Admission profile and discharge outcomes for infants aged less than six months admitted to inpatient therapeutic care in ten countries
Summary of research*
Location: Global (Burundi, DRC, Kenya, Liberia, Myanmar, Niger, Somalia, Sudan, Tajikistan, Uganda)
What we know: The burden of acute malnutrition in infants less than six months old is significant; there is a weak evidence base to inform guidance on their management.
What this article adds: A secondary data analysis described the profile and treatment outcomes of 4,002 infants<6mo relative to 20,045 children aged 6-60 months from inpatient therapeutic feeding centres in ten countries. Infants <6mo accounted for 12% of admissions. Infants<6mo had more missing length and MUAC data, weight-for-height that could not be calculated (length <45cm) and nutrition indices that were extreme values. Infants <6mo had a higher relative risk of death, despite a better nutritional profile than older children at admission; this requires cautious interpretation due to the high level of heterogeneity between countries in the dataset. Contextual data on SAM prevalence, disease burden and service quality for infants<6mo was not available. Systematic compilation and analysis of routine data on infants<6mo and research on definition of SAM is needed.
Acute malnutrition is a serious global health problem, with wasting affecting 50 million children under five years old and accounting for 11.5% of mortality in this population. An estimated 8.5 million of wasted children are infants aged less than six months (infants <6mo). This high global burden has only recently been recognised, with the inclusion of infants <6mo in the latest World Health Organization (WHO) guidelines for the management of severe acute malnutrition (SAM)1. Such recognition needs to be underpinned by developing the evidence base in order to improve care in this age group.
This study describes the profile and outcomes associated with the management of acute malnutrition in infants <6mo under prevailing treatment protocols (pre-2013 WHO guidelines) to expand understanding about the effectiveness of current care strategies and to provide the baseline evidence to help guide improved future care.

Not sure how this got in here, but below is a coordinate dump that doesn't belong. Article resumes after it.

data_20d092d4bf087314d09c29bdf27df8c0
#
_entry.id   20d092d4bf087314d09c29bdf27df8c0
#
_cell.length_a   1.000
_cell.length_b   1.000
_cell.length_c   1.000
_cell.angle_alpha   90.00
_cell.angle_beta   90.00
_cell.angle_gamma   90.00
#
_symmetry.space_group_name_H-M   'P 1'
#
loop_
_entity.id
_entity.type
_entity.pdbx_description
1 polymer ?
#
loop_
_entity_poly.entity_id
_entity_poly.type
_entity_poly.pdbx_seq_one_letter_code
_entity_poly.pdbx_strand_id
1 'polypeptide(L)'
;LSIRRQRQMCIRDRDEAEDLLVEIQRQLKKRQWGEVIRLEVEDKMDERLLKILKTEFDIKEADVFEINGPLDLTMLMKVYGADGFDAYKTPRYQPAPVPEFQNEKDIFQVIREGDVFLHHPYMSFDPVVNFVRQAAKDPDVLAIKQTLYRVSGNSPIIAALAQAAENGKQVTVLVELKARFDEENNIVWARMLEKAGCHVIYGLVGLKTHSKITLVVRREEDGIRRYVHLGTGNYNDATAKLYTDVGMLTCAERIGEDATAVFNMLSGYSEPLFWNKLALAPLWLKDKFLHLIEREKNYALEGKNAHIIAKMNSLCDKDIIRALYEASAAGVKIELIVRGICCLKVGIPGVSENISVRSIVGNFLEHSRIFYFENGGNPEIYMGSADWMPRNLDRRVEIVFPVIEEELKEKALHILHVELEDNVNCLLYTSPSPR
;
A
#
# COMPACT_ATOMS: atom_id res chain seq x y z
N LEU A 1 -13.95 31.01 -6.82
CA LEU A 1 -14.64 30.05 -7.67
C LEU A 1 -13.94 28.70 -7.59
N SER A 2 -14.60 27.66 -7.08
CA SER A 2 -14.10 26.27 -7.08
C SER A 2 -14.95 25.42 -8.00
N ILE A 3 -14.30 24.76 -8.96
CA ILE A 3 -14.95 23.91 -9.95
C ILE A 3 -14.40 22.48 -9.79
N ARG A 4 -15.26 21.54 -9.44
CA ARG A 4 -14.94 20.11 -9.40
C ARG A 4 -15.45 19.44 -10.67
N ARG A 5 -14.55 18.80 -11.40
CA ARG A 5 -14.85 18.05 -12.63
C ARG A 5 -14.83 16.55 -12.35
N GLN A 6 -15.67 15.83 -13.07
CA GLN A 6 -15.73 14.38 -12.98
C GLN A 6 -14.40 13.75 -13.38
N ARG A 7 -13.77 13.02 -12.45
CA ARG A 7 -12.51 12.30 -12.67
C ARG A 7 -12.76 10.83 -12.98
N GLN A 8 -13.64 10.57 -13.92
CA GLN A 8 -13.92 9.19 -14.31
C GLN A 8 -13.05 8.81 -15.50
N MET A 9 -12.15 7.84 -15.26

A secondary analysis was undertaken of routinely collected and fully anonymised inpatient therapeutic care programme data in ten countries. The data came from an appeal for datasets on acute malnutrition care of infants <6mo. Twenty-three datasets from Action Contre la Faim containing individual-level inpatient therapeutic care programme data from 25,195 children aged 0-60 months from 34 field sites located in 12 countries were sourced. The majority (82%) of children in the study dataset were admitted to therapeutic feeding centres (the remainder were admitted to a day care, home treatment or stabilisation centre). Data from two countries, Afghanistan and Ethiopia (n = 1150), was excluded as their programme data comprised largely infants<6mo and no older children for comparison. A final sample of 24,045 children aged 0-60 months (4,002 infants<6mo; 20,043 6-60 months) from ten countries was used for analysis.
Available data for most children at admission included: age, the presence of bilateral pitting oedema, and anthropometric data (weight, length or height and mid-upper arm circumference (MUAC)). Anthropometric data were also available at discharge. However, there was a large heterogeneity in the type and timing of data collected. As a consequence, this analysis focused only on anthropometric and oedema data at admissions and outcomes at discharge. Discharge outcomes were coded differently within and between datasets: discharge codes were grouped into one of four sphere discharge codes: recovered, died, defaulted and non-recovered.
Data were manipulated and analysed in Stata software. Anthropometry was calculated based on the 2006 WHO Growth Standards. Extreme values were flagged as outliers using commonly applied cleaning criteria (Crowe et al, 2014).
Infants <6mo accounted for 12% of children receiving inpatient therapeutic care for acute malnutrition. The quality of anthropometric data at admission was more problematic in infants <6mo than in older children. Infants had more missing length (a 6.9 percentage point difference for length values, 95% CI: 6.0; 7.9, P<0.01) and MUAC data, anthropometric measures that could not be converted to indices (a 15.6 percentage point difference for weight-for-length z-score values, 95% CI: 14.3; 16.9, P<0.01), and nutrition indices that were extreme values (a 2.7 percentage point difference for any anthropometric index being flagged as an outlier, 95% CI: 1.7; 3.8, P<0.01).
Infants <6mo had better nutritional status at admission to treatment centres than older children, with lower proportions of oedema and global acute malnutrition (GAM). (A significantly larger proportion of infants <6mo were moderate acute malnutrition (MAM) and a significantly lower proportion were SAM).